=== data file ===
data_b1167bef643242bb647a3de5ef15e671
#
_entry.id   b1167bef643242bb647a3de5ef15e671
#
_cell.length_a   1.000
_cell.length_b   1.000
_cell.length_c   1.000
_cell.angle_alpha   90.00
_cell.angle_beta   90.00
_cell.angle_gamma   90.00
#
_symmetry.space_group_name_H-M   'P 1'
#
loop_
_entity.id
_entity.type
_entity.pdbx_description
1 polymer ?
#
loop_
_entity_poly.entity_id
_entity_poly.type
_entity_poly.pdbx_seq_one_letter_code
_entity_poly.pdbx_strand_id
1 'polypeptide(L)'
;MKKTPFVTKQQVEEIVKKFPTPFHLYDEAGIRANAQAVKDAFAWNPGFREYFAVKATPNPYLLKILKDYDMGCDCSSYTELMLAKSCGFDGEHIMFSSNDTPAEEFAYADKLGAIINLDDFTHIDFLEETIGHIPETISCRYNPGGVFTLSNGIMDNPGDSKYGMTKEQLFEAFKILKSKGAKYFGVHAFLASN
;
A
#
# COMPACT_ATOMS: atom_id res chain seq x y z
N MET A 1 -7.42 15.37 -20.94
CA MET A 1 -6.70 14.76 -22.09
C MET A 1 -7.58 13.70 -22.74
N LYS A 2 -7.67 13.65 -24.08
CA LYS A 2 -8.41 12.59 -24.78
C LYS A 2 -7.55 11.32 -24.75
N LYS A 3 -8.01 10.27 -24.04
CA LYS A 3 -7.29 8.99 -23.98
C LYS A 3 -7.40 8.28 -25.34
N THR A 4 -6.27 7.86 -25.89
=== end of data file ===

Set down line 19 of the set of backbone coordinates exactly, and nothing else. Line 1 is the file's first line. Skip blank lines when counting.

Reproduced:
#